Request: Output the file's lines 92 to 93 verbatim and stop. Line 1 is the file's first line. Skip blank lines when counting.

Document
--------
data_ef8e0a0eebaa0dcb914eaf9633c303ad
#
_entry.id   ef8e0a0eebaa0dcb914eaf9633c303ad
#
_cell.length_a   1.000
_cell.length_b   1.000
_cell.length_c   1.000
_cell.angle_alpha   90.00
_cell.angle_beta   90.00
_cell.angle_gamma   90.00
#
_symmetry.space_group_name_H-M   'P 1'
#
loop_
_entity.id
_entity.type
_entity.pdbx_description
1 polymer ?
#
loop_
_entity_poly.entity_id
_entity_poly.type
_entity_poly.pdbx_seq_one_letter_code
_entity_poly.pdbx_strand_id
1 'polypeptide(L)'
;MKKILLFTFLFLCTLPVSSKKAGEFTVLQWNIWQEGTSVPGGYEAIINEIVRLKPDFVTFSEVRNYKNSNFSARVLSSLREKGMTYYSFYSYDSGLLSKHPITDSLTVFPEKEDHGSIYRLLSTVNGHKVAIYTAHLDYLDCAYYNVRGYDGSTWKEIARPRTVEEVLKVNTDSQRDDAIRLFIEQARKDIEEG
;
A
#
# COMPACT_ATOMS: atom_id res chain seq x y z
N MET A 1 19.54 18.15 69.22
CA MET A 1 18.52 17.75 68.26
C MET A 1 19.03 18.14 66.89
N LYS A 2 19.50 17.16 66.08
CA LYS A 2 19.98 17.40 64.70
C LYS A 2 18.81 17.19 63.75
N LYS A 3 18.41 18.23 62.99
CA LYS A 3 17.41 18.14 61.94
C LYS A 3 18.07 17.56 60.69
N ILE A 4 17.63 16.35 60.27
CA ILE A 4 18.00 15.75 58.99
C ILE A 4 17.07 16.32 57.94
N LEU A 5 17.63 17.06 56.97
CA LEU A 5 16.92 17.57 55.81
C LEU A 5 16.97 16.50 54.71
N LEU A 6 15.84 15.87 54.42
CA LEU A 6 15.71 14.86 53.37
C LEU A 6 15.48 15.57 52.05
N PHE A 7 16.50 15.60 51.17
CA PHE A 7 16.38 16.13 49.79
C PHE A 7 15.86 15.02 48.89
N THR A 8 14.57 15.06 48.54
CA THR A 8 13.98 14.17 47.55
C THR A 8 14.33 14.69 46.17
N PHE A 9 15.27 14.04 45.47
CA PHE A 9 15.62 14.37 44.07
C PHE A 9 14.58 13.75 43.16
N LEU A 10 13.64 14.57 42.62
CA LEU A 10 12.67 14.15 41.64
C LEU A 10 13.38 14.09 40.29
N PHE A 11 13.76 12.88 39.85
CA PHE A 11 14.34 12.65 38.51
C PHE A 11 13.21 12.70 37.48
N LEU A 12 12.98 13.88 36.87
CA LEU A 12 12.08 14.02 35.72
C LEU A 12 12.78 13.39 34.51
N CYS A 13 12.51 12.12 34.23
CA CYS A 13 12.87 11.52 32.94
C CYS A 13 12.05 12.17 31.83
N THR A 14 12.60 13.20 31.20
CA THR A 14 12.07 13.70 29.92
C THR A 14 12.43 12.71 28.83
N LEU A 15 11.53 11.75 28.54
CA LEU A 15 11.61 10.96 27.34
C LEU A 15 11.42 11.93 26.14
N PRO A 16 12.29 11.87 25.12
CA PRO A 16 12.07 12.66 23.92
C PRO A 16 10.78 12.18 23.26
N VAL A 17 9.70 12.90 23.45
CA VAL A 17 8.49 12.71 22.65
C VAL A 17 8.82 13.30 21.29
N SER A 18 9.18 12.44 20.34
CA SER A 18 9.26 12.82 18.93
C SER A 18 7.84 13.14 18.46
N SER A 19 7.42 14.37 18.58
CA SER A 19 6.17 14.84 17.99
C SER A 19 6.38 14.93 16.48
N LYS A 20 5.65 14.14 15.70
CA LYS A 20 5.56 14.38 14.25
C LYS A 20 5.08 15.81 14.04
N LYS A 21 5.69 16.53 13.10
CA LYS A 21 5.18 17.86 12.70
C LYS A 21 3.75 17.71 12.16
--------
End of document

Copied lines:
CA LYS A 21 5.18 17.86 12.70
C LYS A 21 3.75 17.71 12.16